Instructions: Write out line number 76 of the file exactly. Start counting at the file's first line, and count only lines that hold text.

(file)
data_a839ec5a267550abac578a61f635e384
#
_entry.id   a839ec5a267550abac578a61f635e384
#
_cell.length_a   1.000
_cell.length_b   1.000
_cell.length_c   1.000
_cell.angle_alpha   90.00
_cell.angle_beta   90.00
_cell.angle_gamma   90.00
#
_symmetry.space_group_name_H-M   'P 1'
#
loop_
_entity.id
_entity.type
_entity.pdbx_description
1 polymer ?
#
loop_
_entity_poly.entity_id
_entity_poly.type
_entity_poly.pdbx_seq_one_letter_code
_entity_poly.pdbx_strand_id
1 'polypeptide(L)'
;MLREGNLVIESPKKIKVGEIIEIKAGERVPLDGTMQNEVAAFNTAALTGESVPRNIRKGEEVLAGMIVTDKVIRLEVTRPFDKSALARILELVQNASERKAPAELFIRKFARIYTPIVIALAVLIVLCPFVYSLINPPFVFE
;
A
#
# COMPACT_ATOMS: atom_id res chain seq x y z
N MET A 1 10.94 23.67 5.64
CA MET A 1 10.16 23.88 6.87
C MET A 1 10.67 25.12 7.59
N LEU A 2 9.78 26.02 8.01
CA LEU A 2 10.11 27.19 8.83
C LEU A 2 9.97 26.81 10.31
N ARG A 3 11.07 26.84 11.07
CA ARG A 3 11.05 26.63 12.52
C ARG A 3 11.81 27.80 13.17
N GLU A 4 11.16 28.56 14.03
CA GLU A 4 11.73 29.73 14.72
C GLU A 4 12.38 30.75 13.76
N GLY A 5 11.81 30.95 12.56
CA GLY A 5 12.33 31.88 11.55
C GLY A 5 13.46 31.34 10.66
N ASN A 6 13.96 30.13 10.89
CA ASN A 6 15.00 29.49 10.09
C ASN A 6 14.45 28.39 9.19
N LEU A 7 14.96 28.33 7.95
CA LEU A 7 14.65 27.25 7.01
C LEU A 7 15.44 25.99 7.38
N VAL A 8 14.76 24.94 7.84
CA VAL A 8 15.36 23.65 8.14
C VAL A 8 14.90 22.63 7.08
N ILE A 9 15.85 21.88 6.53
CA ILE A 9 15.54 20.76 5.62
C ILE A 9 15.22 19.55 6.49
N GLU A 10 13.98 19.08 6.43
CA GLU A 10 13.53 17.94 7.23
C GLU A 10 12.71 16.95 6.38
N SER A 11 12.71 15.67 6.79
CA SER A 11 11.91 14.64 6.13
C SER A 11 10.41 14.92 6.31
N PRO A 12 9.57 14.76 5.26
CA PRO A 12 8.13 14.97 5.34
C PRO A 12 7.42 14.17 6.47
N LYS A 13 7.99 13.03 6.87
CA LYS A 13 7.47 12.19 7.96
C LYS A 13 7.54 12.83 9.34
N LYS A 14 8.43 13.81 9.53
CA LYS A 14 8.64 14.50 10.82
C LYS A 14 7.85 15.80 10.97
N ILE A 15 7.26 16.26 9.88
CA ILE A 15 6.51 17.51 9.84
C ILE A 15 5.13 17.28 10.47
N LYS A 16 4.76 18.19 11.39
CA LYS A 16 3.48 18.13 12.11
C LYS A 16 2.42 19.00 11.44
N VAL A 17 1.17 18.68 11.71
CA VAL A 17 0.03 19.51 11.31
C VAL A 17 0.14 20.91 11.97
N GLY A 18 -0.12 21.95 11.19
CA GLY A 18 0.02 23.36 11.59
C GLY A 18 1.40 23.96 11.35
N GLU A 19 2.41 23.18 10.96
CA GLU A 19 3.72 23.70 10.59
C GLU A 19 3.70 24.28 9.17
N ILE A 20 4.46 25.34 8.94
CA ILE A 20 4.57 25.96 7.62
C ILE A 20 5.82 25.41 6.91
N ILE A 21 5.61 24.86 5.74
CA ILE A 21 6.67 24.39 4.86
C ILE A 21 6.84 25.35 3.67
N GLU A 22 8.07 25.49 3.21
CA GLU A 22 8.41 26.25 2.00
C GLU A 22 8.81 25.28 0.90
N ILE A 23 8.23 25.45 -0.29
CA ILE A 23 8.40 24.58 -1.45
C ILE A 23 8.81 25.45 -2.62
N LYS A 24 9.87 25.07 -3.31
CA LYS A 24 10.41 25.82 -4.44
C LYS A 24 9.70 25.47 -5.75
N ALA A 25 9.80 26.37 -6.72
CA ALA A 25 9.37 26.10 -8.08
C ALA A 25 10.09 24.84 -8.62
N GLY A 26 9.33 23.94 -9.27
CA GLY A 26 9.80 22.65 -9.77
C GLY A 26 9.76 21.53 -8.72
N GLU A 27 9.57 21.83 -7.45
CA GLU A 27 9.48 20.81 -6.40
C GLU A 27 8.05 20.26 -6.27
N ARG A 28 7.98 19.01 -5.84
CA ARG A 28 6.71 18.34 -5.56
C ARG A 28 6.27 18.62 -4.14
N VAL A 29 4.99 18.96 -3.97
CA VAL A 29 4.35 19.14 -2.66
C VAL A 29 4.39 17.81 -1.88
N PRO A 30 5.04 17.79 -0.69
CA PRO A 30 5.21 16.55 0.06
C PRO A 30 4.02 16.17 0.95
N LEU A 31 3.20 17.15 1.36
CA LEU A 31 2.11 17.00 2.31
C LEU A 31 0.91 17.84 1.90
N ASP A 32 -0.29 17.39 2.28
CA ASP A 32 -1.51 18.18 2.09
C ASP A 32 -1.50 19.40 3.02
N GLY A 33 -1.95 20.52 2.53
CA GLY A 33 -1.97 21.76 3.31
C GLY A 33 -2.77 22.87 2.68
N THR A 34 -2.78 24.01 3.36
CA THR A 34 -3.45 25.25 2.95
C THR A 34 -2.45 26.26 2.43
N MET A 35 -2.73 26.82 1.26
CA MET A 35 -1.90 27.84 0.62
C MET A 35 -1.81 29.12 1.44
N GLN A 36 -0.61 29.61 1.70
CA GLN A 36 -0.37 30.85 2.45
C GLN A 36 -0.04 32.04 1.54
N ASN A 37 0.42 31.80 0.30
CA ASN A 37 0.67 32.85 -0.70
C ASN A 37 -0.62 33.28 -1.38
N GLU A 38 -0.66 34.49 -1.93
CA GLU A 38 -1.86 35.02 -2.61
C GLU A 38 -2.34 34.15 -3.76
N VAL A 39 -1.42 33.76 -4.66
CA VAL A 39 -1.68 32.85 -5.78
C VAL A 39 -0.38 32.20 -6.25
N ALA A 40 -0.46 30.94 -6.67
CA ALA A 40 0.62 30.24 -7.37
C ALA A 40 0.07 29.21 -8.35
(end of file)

N LYS A 16 4.76 18.19 11.39